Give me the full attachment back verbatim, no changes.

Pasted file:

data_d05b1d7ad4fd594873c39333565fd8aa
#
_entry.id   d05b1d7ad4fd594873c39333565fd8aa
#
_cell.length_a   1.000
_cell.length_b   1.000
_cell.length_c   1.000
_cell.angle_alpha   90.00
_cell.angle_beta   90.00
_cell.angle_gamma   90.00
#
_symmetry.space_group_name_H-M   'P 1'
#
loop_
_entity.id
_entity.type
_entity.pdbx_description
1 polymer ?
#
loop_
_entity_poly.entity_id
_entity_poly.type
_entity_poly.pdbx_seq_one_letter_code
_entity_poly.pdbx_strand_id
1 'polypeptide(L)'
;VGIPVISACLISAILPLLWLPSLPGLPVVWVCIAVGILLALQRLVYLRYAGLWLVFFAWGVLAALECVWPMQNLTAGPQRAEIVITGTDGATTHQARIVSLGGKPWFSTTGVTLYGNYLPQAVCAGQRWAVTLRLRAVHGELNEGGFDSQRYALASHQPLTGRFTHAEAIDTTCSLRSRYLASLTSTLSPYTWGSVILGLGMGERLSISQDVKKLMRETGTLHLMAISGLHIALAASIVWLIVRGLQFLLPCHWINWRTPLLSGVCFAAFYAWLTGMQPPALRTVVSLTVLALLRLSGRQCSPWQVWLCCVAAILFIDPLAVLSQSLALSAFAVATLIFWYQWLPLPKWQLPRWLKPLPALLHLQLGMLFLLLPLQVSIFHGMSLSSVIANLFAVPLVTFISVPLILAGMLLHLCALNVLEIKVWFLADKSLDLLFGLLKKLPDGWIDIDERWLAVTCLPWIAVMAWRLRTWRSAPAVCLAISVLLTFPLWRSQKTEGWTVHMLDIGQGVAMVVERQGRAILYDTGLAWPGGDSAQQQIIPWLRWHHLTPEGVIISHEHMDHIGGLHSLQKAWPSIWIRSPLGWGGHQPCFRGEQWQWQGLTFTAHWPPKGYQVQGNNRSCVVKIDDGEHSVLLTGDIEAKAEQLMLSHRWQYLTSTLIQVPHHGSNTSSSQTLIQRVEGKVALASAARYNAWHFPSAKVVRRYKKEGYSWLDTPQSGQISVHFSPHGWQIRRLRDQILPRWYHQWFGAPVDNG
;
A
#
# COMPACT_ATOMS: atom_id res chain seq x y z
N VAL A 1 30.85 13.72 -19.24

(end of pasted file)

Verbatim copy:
data_d05b1d7ad4fd594873c39333565fd8aa
#
_entry.id   d05b1d7ad4fd594873c39333565fd8aa
#
_cell.length_a   1.000
_cell.length_b   1.000
_cell.length_c   1.000
_cell.angle_alpha   90.00
_cell.angle_beta   90.00
_cell.angle_gamma   90.00
#
_symmetry.space_group_name_H-M   'P 1'
#
loop_
_entity.id
_entity.type
_entity.pdbx_description
1 polymer ?
#
loop_
_entity_poly.entity_id
_entity_poly.type
_entity_poly.pdbx_seq_one_letter_code
_entity_poly.pdbx_strand_id
1 'polypeptide(L)'
;VGIPVISACLISAILPLLWLPSLPGLPVVWVCIAVGILLALQRLVYLRYAGLWLVFFAWGVLAALECVWPMQNLTAGPQRAEIVITGTDGATTHQARIVSLGGKPWFSTTGVTLYGNYLPQAVCAGQRWAVTLRLRAVHGELNEGGFDSQRYALASHQPLTGRFTHAEAIDTTCSLRSRYLASLTSTLSPYTWGSVILGLGMGERLSISQDVKKLMRETGTLHLMAISGLHIALAASIVWLIVRGLQFLLPCHWINWRTPLLSGVCFAAFYAWLTGMQPPALRTVVSLTVLALLRLSGRQCSPWQVWLCCVAAILFIDPLAVLSQSLALSAFAVATLIFWYQWLPLPKWQLPRWLKPLPALLHLQLGMLFLLLPLQVSIFHGMSLSSVIANLFAVPLVTFISVPLILAGMLLHLCALNVLEIKVWFLADKSLDLLFGLLKKLPDGWIDIDERWLAVTCLPWIAVMAWRLRTWRSAPAVCLAISVLLTFPLWRSQKTEGWTVHMLDIGQGVAMVVERQGRAILYDTGLAWPGGDSAQQQIIPWLRWHHLTPEGVIISHEHMDHIGGLHSLQKAWPSIWIRSPLGWGGHQPCFRGEQWQWQGLTFTAHWPPKGYQVQGNNRSCVVKIDDGEHSVLLTGDIEAKAEQLMLSHRWQYLTSTLIQVPHHGSNTSSSQTLIQRVEGKVALASAARYNAWHFPSAKVVRRYKKEGYSWLDTPQSGQISVHFSPHGWQIRRLRDQILPRWYHQWFGAPVDNG
;
A
#
# COMPACT_ATOMS: atom_id res chain seq x y z
N VAL A 1 30.85 13.72 -19.24